Sometime in 2013, the Giant Food Store, 6560 Carlisle Pike, will be able to sell beer to its customers.

The Silver Spring Township board of supervisors approved to transfer a restaurant liquor license from Hampden Township to Silver Spring Township.

The board saw a presentation from John MacDonald, director of marketing and external communications of Giant Food Stores, and Stanley Wolowski, a liquor license attorney from the Flaherty & O’Hara law firm representing Giant Food Stores L.L.C. In the presentation, MacDonald and Wolowski went over the layout of a new restaurant that will be constructed into the store.

The restaurant will feature a host of food choices for carry-out and dine-in. With the capacity to seat 36 customers, the restaurant will offer hot entree buffets, rotisserie and fried chicken, sandwiches and a Chinese restaurant. A sushi bar and a grab-and-go snack bar will also be featured in the restaurant.

Wolowski said the Pennsylvania Liquor Code allows the transfer of a liquor license from one municipality to another in the same county as long as it is approved by the receiving municipality. Citing a particular section within the code regulations, Wolowski said the section “provides that the receiving municipality shall approve the request unless it finds that doing so would adversely affect the welfare, health, peace and morals of the municipality or its residents.”

Beers, microbrews, craft beers and national beers will be sold and advertised only in the restaurant area. MacDonald explained that selling beer will also be a way for the grocery store to educate its customers with pairing specific beers to different meals, and that no liquor or wine would be sold in the store. When asked by township supervisor Nancy Griffie if the restaurant would result in the loss of grocery space, MacDonald said no space would be lost.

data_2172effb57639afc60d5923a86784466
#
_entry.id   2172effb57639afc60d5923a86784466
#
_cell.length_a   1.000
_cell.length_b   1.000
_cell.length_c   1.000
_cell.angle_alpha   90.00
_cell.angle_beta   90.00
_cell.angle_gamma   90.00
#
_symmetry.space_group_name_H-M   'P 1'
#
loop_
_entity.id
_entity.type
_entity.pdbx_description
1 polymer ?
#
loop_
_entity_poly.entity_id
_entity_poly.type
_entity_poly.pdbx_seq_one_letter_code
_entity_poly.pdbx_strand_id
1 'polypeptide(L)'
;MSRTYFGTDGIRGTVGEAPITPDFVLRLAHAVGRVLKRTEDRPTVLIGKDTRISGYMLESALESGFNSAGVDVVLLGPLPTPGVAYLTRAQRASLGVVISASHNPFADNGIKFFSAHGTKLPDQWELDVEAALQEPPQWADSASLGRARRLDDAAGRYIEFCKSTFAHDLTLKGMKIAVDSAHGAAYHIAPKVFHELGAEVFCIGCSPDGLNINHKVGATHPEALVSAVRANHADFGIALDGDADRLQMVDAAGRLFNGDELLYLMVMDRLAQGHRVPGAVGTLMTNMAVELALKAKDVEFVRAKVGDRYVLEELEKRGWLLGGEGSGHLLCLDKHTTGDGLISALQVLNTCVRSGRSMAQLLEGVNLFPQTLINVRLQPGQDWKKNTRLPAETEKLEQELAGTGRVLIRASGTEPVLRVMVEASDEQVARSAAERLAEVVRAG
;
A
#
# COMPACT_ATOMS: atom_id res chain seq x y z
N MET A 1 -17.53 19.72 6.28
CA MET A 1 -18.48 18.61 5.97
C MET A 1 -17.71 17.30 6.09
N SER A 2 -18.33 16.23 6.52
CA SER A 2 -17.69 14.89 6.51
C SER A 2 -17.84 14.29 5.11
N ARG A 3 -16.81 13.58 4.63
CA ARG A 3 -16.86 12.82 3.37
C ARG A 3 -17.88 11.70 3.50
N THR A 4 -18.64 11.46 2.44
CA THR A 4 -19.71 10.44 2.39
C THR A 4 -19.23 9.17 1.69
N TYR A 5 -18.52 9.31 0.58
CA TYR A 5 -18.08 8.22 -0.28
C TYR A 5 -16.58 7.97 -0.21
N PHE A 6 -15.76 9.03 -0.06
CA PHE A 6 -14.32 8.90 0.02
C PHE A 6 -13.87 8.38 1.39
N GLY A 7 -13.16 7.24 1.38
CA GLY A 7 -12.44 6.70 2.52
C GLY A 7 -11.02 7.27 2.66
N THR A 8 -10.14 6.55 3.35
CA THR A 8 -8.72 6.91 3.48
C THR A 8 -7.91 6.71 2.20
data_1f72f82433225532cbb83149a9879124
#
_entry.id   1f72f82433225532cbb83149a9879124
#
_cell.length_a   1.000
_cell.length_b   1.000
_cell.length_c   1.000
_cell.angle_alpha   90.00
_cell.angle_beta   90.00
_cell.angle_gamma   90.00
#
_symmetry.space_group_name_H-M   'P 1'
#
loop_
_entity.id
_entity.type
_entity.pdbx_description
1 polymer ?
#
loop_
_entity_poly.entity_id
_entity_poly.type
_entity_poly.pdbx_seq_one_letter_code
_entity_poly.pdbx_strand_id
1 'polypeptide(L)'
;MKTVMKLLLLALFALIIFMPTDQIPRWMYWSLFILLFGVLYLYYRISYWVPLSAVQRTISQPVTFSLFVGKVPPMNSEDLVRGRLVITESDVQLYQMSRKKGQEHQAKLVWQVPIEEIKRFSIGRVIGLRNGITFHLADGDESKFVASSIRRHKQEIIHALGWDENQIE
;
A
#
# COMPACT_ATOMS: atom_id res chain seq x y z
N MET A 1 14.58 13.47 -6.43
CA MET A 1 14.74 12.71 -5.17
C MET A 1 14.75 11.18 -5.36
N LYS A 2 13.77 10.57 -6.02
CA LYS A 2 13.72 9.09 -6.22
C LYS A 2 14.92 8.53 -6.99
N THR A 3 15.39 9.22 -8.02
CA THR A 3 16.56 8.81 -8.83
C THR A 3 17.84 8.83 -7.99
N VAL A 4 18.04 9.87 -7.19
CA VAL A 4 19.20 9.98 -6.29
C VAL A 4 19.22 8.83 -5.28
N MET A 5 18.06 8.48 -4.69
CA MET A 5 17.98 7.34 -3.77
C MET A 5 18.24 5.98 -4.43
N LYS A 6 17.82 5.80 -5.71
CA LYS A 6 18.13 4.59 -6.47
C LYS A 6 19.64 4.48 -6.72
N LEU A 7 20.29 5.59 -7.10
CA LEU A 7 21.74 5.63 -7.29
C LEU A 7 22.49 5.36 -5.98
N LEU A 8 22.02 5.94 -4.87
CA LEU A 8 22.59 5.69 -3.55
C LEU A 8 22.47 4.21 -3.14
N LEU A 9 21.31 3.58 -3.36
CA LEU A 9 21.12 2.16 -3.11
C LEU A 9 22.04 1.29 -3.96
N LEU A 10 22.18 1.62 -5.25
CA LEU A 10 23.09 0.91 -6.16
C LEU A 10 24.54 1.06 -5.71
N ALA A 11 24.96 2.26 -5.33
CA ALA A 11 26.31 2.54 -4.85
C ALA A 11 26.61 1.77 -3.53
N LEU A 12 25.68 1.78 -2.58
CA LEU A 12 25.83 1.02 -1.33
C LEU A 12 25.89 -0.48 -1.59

“What we end up doing is taking advantage of the space that we have and just moving some things around,” MacDonald said.

Wolowski explained that the transfer of the liquor license would mean the grocery store would vow to do so in a responsible manner. The store will adhere to a 100 percent carding policy and require all patrons to provide valid photo identification. Employees will also go through in-house training, along with becoming certified through the Pennsylvania Liquor Control Board Responsible Alcohol Management Program. For customers dining in, MacDonald said there would be a two beer per person limit, and that customers have to order food to also order beer. There will also be a two six-pack per person limit for customers buying beer for carry-out.

Wolowski was confident that Giant Food Stores L.L.C., while already having some stores with the same policies and procedures that sell alcohol without incident, would continue to do so.

“Giant is a reputable, responsible company,” Wolowski said. “If Giant gets a restaurant liquor license for its new store, it’s not going to do anything to jeopardize that reputation, to risk that reputation, to tarnish it at all by selling beer in an irresponsible manner.”

The board also tentatively adopted the $6.97 million budget and authorized to advertise it for public inspection. It can be viewed on Silver Spring Township’s website, and it is available for public viewing at the Silver Spring Township administration building.

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